He was the  indispensable common denominator – no one else belonged to them all – in the work of the five great international Commissions which formulated a comprehensive vision of a better world: the Brandt Commission on Development; the Palme Commission on Disarmament and Security; the World Commission on Environment and Development; the Independent Commission on International Humanitarian Issues; and the South Commission on the major problems facing Third World countries. He was the dynamo in them all. It was an almost unbelievably unique summons to duty. Imagine the time, the researched knowledge, the daily stint of hard work and thought, the fervour devoted to these five great blueprints for humanity.

These will continue to have relevance as long as men aspire to shape a real community of nations. Who can doubt that for this indefatigably undertaken body of work alone he should have received a Nobel Peace Prize. He would certainly have been Secretary-General of the United Nations except that he was too brilliantly gifted and had too much of a mind of his own for the liking of the big powers. In the Caribbean region he was  prolific in his contributions to the ideal of West Indian nationhood. In his work as Chairman of the West Indian Commission in 1991/92 he produced a road map, Time For Action, for the coming together of all West Indians, and a strengthening of their external influence, which stands to this day beckoning for fulfillment.

Our paths crossed often in these past few decades. In particular I worked within touching distance of Sonny when he played a key role in negotiating the Sugar Protocol as an integral part of the Lome Convention. And in 1991/92 I worked as editorial assistant for the West Indian Commission and in the compilation of its report Time For Action. Those were exhilarating times. The gifts I observed at first hand – and which gave rise to his multitude of achievements as a regional and world statesman – amounted, I am sure, to genius: his extraordinary ability as a negotiator, the splendid elegance of his writing reflected in the eloquence of his oratory, the capacity to take endless pains and tenaciously hold on until the job was done, the persuasiveness of vision which made doubters into believers and believers into fervent apostles.

And something I have found without fail in all the exceptional people I have been lucky enough to know – being with them made life and the world more exciting, simply more fun if the truth be told.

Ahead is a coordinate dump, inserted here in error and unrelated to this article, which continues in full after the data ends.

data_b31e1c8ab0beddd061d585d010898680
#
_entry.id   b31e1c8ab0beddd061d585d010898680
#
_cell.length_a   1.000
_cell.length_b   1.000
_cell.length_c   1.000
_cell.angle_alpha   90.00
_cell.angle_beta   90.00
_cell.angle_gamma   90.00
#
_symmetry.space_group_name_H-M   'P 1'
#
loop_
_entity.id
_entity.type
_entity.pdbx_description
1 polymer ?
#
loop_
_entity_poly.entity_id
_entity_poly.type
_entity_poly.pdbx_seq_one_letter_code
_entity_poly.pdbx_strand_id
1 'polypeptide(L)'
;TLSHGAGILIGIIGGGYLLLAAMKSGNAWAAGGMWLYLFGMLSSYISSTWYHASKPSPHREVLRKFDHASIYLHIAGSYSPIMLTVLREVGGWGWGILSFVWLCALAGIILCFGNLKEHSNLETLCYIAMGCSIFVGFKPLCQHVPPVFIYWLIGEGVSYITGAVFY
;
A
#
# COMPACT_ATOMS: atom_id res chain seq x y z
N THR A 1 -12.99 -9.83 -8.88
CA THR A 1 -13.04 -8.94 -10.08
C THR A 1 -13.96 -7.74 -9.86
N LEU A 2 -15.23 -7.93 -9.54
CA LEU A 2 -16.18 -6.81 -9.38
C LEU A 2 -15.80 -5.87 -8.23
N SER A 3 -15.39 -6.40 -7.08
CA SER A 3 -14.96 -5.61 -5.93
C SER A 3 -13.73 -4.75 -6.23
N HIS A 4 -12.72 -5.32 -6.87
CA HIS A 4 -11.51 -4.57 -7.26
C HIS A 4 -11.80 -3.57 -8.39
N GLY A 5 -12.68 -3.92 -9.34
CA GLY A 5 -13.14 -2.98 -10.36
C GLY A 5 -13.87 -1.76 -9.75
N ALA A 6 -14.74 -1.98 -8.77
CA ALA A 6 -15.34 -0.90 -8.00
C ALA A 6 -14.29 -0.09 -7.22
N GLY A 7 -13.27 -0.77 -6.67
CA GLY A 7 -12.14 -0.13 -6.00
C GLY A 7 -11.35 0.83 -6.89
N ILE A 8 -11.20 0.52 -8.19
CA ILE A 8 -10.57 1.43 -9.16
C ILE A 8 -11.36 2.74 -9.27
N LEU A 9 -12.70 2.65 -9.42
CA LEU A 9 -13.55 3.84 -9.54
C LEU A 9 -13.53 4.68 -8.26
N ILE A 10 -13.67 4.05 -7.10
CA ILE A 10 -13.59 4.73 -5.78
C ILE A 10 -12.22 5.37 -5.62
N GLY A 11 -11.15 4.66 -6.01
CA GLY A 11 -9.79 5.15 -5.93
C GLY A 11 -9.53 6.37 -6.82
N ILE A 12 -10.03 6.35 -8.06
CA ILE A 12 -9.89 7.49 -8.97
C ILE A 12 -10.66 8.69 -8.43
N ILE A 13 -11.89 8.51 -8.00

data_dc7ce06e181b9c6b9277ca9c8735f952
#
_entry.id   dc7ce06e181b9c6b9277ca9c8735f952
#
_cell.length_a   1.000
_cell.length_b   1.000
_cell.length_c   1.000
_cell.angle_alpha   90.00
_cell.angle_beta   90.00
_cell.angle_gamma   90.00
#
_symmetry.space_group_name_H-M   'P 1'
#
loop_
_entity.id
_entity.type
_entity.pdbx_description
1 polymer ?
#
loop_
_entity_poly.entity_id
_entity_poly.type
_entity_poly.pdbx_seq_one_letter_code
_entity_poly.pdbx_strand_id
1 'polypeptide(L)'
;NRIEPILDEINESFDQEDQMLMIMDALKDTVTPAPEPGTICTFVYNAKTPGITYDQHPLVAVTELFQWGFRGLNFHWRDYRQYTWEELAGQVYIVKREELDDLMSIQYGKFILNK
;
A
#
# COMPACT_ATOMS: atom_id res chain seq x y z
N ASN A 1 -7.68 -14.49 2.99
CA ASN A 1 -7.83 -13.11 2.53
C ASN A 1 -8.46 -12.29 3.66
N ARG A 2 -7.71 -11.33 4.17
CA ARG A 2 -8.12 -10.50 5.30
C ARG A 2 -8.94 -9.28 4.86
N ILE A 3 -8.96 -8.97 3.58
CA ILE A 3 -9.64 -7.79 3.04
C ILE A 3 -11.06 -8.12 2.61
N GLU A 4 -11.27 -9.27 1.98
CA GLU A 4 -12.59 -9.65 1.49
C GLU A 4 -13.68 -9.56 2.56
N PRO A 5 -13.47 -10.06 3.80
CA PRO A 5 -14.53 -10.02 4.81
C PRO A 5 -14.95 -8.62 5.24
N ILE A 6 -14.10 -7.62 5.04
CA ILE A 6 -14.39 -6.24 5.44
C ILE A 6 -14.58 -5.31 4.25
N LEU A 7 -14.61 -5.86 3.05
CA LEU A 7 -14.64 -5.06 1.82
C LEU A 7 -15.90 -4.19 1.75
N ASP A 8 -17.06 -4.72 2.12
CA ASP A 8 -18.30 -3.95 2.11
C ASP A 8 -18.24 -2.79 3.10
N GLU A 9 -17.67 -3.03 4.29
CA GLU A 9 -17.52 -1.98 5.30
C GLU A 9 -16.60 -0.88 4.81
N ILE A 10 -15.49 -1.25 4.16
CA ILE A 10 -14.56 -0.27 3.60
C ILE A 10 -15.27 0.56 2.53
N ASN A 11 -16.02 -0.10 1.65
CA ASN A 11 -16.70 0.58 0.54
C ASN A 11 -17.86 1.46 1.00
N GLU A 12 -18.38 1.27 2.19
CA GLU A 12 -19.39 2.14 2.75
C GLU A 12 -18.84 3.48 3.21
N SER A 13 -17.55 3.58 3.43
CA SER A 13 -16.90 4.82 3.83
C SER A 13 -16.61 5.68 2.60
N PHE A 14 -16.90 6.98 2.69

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  • brandli62  On 03/28/2021 at 3:07 pm

    Ian, many thanks for sharing your personal experiences with these two giants of recent Guyanese history. Made a nice closing of my Sunday evening!

  • wally n  On 03/28/2021 at 6:13 pm

    Great read.. I was always fascinated by both Jagan and Burnham, as a young man the were kinda mystical, loved going to their meetings, listening to Ram John Holder entertain, the message passing over my head.
    Many years later, in the nineties we had an opportunity to interview him at the CHIN radio station, he came in with a few people, looked like body guards, one being a future minister that was killed in Guyana. He sat alone, while we were setting up the lighting, I went over, nervously, just to have an opportunity to speak to him.
    After I introduced myself, he did mention that he knew my family. Being a genius as a thought I was, I asked why would he still continue the mission, he looked so worn. Got his attention, he said (para) there are times in your life when you have to finish what you started. I knew he thought I was a jackass, so I went for the generic, how do you relax, what makes you happy.
    He immediately lit up. big smile. told me he likes to make Jewellery for his family.
    As the host came over, I thanked him, but it took me a lil time to understand, remember, Dentists do work with gold intricate patterns.
    I treasure the memory, too

  • Francis Quamina Farrier  On 03/29/2021 at 2:41 pm

    I knew both Burnham and Jagan and both knew me – but only just a little. The last time I saw President Burnham alive, was on the Saturday afternoon on the occasion of the ceremony of the re-naming of “Murray Street” to “Quamina Street” in Georgetown. I vividly recall the boots he was wearing being very shiny. Also him loosing his voice mid-way of his address. He passed the following Monday. The last time I saw President Jagan alive was at the 100 Birthday celebration of a lady in Georgetown. I vivid recall the lady slapping the president on his thigh asking him to get a phone for her, so that she can call her children and grandchildren abroad. He told her that it would be difficult. He died a week later. However, he had already set things in motion. The lady got her phone. Regards Sir Shridath Ramphal, he also knows me a little. I’ve had the pleasure of interviewing him for my Radio Programme Series, “PERSONALITY PROFILE.” It is a story which includes Female bravado.